Well, the Wolves are still #1 in the NBA in defense, giving up the fewest points (107 per game) and having the highest defensive rating, though I’m not sure the defensive rating is anything other than the points given up. You can’t argue with the following, however–the Wolves’ opponents are shooting 44.5% from the field, worst in the NBA, or in other words the Wolves D is the best in the league at making their opponents miss shots (55.5% of them). Their opponents score 46 points in the paint on average, the 2nd least in the NBA, and they score 13 points on 2nd chances, the 6th least. They contest 29 of their opponents 2-point shots each night, 7th best in the NBA. On the other hand, they contest just 14.5 3-pointers each night, which ranks dead last in the NBA. The bottom line is they funnel people in towards the rim and they defend the rim. They’re 6th in blocked shots and they’re 3rd in defensive rebounds. But, of course, they’re vulnerable to a hot 3-point shooting team.

They’re also vulnerable to quick teams like the Oklahoma City Thunder, as you saw in what was for me one of their most memorable games, a 129-106 loss on December 26. OKC just put the pedal to the metal and ran away from the Wolves possession after possession after possession, and the Wolves were virtually helpless to try and stop them. The Thunder beat the Wolves down the court repeatedly, so there was nobody back there to defend the rim. The fact is the Wolves are not a quick team, and they’re not just average. They’re a little slow. I mean, one of the reasons they only give up 107 ppg is that they’re slow. Every time they need 24 seconds to get their offense set up and to get off a shot, their defensive numbers improve. The Wolves shoot the ball 85 times a night and, again, that is dead last in the NBA! They’re 24th with 32 3-point attempts. I mean 85 shots is almost 2 per minute but, in the NBA, that’s slow. They’re slow. As a result, they also recover only 5 loose balls each night, which is #24 out of 30 NBA teams.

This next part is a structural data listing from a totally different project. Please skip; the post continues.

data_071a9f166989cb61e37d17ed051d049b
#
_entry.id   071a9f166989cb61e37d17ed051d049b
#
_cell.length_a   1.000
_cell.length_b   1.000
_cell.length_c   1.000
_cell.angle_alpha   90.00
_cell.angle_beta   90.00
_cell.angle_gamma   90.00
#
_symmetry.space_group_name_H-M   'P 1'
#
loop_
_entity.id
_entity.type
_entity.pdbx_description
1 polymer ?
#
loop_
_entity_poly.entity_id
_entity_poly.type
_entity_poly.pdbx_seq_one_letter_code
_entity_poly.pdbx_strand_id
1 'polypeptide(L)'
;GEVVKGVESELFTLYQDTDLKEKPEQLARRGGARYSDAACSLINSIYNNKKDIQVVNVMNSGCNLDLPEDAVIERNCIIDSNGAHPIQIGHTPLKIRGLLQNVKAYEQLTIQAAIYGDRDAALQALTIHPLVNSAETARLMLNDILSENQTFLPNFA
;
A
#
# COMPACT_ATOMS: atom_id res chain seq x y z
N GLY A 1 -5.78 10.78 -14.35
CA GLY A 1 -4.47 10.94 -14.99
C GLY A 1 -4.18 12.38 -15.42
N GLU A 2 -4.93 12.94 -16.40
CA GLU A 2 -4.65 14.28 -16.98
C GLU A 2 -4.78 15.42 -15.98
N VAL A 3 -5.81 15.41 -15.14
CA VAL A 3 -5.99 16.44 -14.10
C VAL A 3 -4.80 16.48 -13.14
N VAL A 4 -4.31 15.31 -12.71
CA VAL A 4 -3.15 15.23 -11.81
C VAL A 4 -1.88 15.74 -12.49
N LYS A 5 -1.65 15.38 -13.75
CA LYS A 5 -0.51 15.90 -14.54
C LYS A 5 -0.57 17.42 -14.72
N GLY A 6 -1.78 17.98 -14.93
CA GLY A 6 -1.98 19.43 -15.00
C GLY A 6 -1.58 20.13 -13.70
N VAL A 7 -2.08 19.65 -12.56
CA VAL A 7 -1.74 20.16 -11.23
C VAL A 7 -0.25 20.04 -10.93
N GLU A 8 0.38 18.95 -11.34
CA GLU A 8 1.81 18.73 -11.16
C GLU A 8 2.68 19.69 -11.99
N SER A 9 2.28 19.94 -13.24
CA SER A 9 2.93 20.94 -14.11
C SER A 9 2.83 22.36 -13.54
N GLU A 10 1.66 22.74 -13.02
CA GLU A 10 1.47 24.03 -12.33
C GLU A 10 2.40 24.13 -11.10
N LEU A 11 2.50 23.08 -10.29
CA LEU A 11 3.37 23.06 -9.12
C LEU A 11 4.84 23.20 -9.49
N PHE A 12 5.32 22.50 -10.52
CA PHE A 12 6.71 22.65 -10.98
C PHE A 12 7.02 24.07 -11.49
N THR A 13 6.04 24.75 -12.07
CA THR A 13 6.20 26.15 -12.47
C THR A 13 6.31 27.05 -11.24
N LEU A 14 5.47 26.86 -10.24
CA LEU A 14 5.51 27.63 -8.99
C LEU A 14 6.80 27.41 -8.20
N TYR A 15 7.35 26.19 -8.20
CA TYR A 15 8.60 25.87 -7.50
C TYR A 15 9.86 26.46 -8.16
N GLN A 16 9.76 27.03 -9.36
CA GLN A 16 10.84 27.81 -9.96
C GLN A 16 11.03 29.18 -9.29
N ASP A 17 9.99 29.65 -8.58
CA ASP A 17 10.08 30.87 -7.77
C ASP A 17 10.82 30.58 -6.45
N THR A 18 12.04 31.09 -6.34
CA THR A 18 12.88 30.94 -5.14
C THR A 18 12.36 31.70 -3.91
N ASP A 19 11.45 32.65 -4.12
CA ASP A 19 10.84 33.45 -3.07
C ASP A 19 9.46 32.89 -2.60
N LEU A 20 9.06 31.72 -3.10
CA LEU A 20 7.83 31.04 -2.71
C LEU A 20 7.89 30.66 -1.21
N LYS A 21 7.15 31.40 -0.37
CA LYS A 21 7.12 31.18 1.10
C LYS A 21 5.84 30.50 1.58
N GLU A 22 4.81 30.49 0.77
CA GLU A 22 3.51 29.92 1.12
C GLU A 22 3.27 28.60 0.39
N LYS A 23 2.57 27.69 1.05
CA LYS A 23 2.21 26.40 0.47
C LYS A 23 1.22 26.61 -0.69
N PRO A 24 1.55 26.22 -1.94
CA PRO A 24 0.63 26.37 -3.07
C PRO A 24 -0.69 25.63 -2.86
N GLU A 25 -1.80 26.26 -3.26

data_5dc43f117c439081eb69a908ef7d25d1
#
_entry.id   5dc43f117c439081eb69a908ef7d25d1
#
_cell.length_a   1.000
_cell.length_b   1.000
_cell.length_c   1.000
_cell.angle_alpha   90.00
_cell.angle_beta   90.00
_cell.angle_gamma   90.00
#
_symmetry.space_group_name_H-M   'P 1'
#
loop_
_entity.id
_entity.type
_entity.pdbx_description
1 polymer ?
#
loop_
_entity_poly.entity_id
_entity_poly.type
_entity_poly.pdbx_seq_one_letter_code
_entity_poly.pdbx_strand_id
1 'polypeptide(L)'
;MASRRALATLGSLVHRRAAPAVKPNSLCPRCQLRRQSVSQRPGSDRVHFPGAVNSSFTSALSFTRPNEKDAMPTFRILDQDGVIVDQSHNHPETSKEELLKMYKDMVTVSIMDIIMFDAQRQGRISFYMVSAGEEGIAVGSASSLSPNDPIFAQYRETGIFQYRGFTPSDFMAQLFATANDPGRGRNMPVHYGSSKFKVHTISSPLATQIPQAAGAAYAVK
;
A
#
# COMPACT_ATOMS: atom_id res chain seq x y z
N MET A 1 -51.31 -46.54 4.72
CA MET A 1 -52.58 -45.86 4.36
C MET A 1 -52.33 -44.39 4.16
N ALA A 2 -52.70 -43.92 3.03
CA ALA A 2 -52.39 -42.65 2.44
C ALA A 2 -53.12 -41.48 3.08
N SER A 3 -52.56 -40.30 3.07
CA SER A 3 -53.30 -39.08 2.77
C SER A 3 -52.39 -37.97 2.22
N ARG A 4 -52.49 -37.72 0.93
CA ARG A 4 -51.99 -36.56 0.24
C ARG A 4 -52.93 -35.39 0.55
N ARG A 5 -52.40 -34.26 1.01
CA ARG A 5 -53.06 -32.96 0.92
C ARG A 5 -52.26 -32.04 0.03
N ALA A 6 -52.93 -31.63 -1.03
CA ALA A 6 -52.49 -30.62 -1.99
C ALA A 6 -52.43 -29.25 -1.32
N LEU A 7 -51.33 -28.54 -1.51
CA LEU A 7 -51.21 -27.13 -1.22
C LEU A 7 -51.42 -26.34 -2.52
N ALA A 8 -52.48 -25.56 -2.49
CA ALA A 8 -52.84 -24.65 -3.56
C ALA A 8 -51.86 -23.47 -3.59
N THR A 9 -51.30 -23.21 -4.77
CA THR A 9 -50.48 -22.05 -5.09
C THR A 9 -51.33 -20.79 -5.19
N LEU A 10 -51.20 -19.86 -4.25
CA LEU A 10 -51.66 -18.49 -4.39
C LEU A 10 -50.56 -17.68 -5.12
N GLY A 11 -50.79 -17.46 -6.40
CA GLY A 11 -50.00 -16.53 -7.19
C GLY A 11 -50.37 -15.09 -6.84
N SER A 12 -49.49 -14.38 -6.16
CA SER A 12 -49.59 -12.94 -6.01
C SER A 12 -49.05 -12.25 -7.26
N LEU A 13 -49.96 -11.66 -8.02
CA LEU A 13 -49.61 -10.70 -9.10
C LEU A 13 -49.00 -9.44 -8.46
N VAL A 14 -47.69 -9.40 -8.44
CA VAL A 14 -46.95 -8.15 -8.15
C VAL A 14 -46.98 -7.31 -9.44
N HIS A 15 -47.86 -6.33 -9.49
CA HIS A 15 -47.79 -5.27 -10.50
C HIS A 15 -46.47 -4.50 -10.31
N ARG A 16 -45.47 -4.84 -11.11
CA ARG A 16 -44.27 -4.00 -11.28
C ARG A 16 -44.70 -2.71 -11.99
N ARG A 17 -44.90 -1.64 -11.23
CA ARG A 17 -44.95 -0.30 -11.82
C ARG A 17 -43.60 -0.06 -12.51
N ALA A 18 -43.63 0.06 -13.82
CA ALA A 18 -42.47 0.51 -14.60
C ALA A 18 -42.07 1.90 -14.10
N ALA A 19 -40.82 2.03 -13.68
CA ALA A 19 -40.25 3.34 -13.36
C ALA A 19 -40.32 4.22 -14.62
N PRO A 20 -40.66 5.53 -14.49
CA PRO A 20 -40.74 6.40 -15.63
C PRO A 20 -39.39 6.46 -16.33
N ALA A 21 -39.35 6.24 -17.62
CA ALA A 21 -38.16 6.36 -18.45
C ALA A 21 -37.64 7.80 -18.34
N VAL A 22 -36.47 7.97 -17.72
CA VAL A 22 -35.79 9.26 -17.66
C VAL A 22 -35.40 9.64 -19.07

Of course, they make up for all of that with reasonable efficiency. They shoot 49% from the field, #8 in the NBA. They make 39%
of their 3s, #2. They make 41% of their long 2s, which is #8. They get a good percentage of their defensive rebound opportunities. The fly in their efficiency ointment is their turnovers, however–15 a night, which is #23, and their 8% turnover rate is #29 because those 15 turnovers are coming in a less than the average number of possessions.

Well, that and the fact that they take so many shots late in the shot clock. Making 41% of your long 2s may be #8 in the NBA but it’s worse than their overall 49%. But when the shot clock is running down, well, you end up with a long 2, the one shot that almost nobody defends. Often it seems that the Wolves have difficulty scoring in the clutch and I think that’s why. When the other team is really focused on defense, they can force the Wolves to run the clock and end up with that long 2. The Wolves are in fact 16-12 in “clutch”games, that is, close games. They shoot 43%-30%-75% in clutch situations versus 49%-39%-78% overall. So, indeed, they’re not getting as good of shots and they’re not making as many shots in clutch situations as they make in the normal flow of the game. Their +/- in clutch situations is a negative number, and yet somehow they’re 16-12 in those games. So, they’re grinding them out.

So the Wolves are gonna be vulnerable to a good 3-point shooting team, and they’re gonna be vulnerable to a really quick, aggressive defense that turns people over. And that quick, aggressive defense is gonna force them into taking long 2s. The Wolves take the 3rd most long 2s in the NBA. You thought trading Andrew Wiggins away was gonna fix that, right? But, no, it takes the Wolves a little too long to get into their offense, and that’s the result. 3-point defense, turnovers and clutch shooting: Those are the things that could kill the Wolves. But defending the rim, forcing the opponent into a low shooting percentage, keeping them from scoring in the paint, blocking a few shots, getting the defensive boards–and, then, shooting 49%–those are all things that can spell playoff success. Or not.

The Bottom Line/The Future

The Wolves are no better than 50/50 in the 1st round because the opponent is likely to be the Phoenix Suns (60/40 Suns), New Orleans Pelicans (55/45 Wolves), Sacramento Kings (52/48 Wolves). Hey, it’s the west. A 2nd round win against Denver (67/33 Denver) or Oklahoma City (75/25 OKC) is unlikely. And having given up their future for Rudy Gobert, it’s not at all clear how the Wolves are ever going to really address their weaknesses and compete with the best in the west, other than waiting for Nikola Jokic and Kevin Durant to get old. The Wolves have the #30 and #34 draft picks, where some of the guys who might be available remind some of the pundits of, er, Shake Milton. I wonder what you can get for 3 Shake Miltons?